Each of these bodies was disbanded on the return of peace, and the continuous history of the Regiment dates from 1859 with the formation of 23 Middlesex (Inns of Court) Rifle Volunteer Corps. This date is significant because the country was again gripped by fear of a French invasion by Napoleon III (nephew of the great Emperor).
The Boer War
In the early period of the Boer War the Regular Army suffered so badly that a call went out for assistance and a flood of civilians volunteered to serve in South Africa for a year. Two of the London volunteer units were the City Imperial Volunteers and the Imperial Yeomanry, and the Inns provided a contingent of mounted infantry for the CIV during 1900-1901. Starting from Cape Town they entrained, marched and fought all the way to the Mozambique border and the Regiment was awarded its first battle honour "SOUTH AFRICA 1900 – 01".
World War I
It was in the 1914-18 War that the Regiment carried out one of the most important roles in its history: in four years it trained no less than 11,000 officer cadets who were then commissioned into their own regiments, and three of whom won the VC. The Regiment then continued to act as an Officer Training Unit between the wars, during which period it was designated a Cavalry Regiment with one squadron of cavalry and two of mounted infantry.
World War II
At the outbreak of the Second World War the Regiment was providing the Staff for two OCTUs but in 1940 it was re-formed as the armoured car unit of 9 Armoured Division. From 1943 until the invasion of Europe it was under the direct command of 1 Corps, the assault formation of 21 Army Group, and later led the advance of 11 Armoured Division.
On D-Day C Squadron landed in France and went into action; the remainder of the Regiment followed soon afterwards and was continuously in action, from Caumont to the Seine, to Antwerp, and finally from the Rhine to the Kiel Canal. After the German surrender the Regiment occupied a considerable area of Schleswig-Holstein.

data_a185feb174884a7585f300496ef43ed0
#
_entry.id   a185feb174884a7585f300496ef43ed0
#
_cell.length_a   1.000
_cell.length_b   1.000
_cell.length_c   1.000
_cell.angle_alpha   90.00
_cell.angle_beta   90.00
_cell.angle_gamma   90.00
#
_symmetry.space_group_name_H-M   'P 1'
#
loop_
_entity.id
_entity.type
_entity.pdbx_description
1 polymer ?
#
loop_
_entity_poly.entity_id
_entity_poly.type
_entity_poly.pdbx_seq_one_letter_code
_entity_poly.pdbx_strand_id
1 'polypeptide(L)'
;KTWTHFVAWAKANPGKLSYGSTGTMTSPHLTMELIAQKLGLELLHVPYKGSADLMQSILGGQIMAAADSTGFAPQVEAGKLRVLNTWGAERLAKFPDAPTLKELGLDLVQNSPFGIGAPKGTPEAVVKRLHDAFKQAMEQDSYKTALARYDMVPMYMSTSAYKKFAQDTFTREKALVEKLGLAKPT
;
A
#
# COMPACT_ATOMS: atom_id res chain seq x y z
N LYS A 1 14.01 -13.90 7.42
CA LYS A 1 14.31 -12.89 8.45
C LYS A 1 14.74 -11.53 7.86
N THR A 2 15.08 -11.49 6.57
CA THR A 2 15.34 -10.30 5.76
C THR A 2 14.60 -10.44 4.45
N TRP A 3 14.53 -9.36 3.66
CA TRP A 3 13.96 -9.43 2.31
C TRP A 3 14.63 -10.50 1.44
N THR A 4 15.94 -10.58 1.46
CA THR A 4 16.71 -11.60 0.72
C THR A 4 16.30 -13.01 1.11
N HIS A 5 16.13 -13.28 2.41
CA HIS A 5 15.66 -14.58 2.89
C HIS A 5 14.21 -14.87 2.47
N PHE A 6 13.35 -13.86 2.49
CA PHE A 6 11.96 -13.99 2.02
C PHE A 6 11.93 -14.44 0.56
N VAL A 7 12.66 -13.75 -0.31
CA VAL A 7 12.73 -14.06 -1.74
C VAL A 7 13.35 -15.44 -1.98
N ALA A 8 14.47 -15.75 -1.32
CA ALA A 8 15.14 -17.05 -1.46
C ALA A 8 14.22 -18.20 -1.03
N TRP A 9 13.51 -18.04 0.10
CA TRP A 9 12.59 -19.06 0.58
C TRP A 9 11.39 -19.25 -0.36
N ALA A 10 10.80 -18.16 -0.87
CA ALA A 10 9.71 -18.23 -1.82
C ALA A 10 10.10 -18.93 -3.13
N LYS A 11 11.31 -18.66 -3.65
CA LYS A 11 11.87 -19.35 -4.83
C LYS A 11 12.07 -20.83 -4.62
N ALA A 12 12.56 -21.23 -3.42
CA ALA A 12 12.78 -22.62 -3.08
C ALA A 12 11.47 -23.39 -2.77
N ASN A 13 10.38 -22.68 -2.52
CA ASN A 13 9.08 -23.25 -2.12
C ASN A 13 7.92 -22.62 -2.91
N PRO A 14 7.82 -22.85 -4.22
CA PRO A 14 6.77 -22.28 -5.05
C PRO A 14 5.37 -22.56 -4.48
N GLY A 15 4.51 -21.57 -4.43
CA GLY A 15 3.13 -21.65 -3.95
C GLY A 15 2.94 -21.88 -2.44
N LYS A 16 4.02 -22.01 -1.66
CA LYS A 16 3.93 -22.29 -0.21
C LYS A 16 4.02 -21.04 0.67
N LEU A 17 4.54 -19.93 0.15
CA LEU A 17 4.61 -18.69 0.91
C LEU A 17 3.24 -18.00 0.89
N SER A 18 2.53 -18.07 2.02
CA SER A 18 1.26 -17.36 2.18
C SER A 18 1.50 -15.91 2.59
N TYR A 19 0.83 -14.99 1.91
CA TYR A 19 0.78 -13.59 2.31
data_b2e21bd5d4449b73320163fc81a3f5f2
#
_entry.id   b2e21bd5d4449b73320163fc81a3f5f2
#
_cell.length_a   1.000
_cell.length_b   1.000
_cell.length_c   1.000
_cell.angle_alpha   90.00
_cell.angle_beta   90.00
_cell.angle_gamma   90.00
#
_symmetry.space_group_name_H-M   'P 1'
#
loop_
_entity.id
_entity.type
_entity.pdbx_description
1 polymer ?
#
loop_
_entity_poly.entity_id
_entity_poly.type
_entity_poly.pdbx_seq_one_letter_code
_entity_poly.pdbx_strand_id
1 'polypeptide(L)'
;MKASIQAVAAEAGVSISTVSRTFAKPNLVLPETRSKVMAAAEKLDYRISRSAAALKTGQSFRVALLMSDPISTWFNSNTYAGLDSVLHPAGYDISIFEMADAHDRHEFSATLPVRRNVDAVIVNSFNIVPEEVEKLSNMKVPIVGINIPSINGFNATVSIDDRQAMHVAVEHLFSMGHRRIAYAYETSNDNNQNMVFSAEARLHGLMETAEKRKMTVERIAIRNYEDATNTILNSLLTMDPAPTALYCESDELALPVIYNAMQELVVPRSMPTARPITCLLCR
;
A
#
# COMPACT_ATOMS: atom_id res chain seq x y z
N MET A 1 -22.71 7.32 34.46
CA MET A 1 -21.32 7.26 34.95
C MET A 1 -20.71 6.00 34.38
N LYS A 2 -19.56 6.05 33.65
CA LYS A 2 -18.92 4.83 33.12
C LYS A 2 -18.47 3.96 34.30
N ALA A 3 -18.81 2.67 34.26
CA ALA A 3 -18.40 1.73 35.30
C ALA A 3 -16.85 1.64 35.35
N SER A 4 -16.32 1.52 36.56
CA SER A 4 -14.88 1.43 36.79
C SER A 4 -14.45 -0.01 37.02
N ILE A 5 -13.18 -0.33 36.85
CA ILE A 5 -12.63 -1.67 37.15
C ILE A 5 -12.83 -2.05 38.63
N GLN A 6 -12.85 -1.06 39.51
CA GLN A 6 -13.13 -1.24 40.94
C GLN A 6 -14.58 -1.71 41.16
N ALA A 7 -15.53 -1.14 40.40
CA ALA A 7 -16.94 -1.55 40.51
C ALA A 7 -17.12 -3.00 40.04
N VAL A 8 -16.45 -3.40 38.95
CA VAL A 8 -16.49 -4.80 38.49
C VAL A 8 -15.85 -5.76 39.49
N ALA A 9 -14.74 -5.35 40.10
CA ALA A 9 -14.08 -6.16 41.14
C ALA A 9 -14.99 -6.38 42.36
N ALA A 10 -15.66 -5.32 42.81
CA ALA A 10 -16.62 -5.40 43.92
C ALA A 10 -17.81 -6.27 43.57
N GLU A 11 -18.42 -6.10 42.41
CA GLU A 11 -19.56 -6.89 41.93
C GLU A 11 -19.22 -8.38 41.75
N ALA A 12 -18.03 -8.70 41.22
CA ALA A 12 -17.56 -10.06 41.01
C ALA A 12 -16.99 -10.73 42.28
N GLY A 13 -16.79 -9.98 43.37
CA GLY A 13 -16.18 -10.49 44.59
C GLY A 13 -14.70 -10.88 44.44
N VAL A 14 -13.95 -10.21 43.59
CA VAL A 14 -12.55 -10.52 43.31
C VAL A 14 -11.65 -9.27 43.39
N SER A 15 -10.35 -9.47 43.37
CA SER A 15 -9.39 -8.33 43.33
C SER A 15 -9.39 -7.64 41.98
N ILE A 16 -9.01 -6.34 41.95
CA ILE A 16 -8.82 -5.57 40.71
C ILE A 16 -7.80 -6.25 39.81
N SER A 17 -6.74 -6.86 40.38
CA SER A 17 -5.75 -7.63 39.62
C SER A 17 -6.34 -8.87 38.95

1947 - 1961
After the War, in May 1947, the Inns of Court became the Armoured Car Regiment of 56 (London) Armoured Division, but when this became an Infantry Division in 1956 it was converted to a Reconnaissance Regiment in 54 East Anglian Division.
On 12th March 1957 Her Majesty Queen Elizabeth The Queen Mother was appointed Royal Honorary Colonel of the Inns of Court Regiment. She continued in this role during the subsequent amalgamations and reorganisations, and was a regular visitor to the Lincoln's Inn HQ until her death in 2002.
On 1st May 1961 the Inns of Court Regiment and the City of London Yeomanry amalgamated to form the Inns of Court & City Yeomanry
A Bloomsbury & Inns of Court Volunteer during the Napoleonic wars.
Troops from the Devil's Own, 1902.
The Inns of Court Training Corps training at Berkhamsted during the First World War.
In 1940 the Inns of Court became an armoured car regiment in the Royal Armoured Corps. When C Squadron landed on Juno Beach on D-Day it was the only true armoured car unit on shore.
HM Queen Elizabeth, The Queen Mother, Royal Honorary Colonel of the Inns of Court Regiment from 1957 – 2002.
The Inns of Court Regiment (Devil's Own) beret badge.